Reviews - What do customers think about Amos N'andy: Old Time Radio Shows (Orginal Radio Broadcasts Collector Series)?
Some old shows don't hold up; this is one of them. May 13, 2008
The production values are excellent: the shows sound like they were recorded yesterday. And the bonus DVD with an episode each of Burns and Allen, The Great Gildersleeve, and my favorite, Our Miss Brooks were a nice treat. But the Amos 'n' Andy shows themselves were just plain boring. They elicited an occasional chuckle from me, but each show is 25 minutes long, and to only be amused once or twice in that time did not justify listening to the whole show. I've sat through several hours of shows, but there are 20 hours on the CDs and I do not see subjecting myself to any more than I already have. I will donate the collection to my local library.
Good collection Sep 24, 2007
These are primarily the mid-1940s episodes of the Amos and Andy radio show. At this point, the show was a close cousin to the later TV version of the 1950s (fans of the TV version will notice a number of original radio versions of some episodes). Along with Gosden and Correll as A&A, a good supporting crew such as Lou Lubin as Shorty the Stuttering Barber, Jester Hairston as henry von Porter, Johnny Lee as Calhoun the Lawyer, Ernestine Wade as Sapphire, James "Uncle Remus" Baskette as Rev. Johnson, etc. are along for the ride, as well as various Black vocal grous such as the Four Knights, the Jubilaires, and the Delta Rhythm Boys to provide a peppy Greek chorous for the goings-on.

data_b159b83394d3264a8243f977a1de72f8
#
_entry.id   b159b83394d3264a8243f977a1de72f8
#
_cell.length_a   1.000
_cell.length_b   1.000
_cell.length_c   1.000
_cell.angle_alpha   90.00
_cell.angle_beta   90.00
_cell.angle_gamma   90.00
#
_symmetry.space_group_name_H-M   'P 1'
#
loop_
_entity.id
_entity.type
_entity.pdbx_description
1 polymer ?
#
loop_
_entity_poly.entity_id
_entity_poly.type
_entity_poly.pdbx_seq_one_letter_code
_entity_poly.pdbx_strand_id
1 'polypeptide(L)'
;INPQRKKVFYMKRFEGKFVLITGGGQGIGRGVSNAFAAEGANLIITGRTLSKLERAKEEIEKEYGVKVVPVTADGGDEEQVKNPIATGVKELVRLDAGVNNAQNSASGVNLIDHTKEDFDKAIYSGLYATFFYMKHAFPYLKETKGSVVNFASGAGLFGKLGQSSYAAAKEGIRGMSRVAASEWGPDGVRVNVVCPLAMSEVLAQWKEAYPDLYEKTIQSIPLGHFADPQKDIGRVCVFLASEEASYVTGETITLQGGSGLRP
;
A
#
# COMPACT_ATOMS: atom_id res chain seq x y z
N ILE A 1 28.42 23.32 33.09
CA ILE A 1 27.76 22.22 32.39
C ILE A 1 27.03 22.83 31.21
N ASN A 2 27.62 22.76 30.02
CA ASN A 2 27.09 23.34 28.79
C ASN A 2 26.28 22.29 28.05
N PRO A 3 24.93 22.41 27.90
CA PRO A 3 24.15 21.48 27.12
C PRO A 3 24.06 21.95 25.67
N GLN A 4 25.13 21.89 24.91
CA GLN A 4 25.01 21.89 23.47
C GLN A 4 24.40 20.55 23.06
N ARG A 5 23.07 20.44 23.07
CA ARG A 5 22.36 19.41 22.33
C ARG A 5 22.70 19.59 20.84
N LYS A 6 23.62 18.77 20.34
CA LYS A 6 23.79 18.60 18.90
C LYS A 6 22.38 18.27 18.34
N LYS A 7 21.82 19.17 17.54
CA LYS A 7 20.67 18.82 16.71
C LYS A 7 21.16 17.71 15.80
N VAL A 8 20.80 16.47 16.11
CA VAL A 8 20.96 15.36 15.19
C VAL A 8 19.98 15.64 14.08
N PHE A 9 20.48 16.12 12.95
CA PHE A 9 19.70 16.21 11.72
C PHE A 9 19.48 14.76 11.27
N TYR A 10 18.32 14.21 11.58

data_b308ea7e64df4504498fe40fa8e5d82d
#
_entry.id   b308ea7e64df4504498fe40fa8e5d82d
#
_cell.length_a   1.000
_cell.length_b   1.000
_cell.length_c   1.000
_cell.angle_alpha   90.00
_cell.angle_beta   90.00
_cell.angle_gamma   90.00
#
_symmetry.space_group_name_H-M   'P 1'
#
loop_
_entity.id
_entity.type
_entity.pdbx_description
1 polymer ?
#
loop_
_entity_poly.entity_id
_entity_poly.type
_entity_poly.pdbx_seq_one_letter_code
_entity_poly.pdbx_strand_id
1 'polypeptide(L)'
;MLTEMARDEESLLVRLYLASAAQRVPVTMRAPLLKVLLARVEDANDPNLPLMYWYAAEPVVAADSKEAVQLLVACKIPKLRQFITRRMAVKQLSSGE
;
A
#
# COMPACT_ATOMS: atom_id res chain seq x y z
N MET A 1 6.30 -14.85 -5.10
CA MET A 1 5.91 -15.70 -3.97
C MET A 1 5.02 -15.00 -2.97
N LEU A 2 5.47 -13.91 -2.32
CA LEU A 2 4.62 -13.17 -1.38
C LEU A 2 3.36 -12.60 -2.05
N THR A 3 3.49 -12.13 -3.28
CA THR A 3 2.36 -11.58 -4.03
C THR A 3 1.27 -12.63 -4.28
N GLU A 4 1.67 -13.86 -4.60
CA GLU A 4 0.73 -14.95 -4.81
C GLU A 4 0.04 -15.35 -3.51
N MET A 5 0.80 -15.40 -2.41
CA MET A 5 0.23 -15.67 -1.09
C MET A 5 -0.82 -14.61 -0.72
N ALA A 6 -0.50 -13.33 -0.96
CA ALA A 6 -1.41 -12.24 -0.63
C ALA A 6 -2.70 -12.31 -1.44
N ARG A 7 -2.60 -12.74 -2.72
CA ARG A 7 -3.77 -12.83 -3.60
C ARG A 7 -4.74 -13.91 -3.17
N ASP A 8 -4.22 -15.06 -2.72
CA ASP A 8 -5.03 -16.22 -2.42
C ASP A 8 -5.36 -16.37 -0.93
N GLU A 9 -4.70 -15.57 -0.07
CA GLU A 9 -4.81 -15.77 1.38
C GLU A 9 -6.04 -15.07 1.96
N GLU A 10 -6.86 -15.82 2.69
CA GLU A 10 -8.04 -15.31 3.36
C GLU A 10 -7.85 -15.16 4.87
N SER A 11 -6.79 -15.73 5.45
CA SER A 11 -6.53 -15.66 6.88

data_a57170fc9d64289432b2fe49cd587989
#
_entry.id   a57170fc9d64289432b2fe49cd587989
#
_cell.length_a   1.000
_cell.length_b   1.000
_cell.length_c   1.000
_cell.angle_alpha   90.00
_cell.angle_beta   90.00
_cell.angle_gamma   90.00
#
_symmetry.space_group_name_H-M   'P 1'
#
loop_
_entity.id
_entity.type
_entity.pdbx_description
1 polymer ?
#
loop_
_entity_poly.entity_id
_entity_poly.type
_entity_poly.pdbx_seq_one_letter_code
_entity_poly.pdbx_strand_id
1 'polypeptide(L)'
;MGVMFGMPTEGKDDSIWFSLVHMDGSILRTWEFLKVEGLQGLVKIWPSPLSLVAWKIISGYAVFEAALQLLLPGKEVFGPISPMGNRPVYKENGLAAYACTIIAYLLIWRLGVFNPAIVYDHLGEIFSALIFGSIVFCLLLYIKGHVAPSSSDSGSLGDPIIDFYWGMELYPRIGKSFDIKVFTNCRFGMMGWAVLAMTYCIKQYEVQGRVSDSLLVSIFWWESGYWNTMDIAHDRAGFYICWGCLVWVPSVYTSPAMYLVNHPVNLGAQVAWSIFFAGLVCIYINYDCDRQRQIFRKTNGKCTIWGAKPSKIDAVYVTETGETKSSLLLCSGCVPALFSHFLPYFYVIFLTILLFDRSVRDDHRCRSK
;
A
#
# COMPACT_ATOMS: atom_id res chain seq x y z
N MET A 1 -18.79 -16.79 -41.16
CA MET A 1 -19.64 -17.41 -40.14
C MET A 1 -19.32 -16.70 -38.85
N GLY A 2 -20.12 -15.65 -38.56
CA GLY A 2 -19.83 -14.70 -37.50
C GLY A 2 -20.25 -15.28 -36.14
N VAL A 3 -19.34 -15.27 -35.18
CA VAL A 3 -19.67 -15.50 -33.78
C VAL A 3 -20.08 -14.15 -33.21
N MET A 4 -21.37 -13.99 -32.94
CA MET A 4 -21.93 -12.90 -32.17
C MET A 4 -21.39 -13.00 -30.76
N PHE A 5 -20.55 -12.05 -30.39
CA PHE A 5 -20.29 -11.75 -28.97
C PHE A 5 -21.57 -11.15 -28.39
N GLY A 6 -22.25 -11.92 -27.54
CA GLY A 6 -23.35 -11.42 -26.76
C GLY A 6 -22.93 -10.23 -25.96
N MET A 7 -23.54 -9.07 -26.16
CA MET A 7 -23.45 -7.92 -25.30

These episodes are usually quite imaginative,amusing and entertaining with clever stories and hilarious characterizations. Unfortuantely, as the forties wind down, the series went into a rut with the "Kingfish cons Andy" theme wearing thin. But the better episodes from the early and mid 40s are here to enjoy (only a handful of the 1930s episodes survive in recordings today). Good for long drives, doing house or garage work, or sitting on your porch as the sun goes down.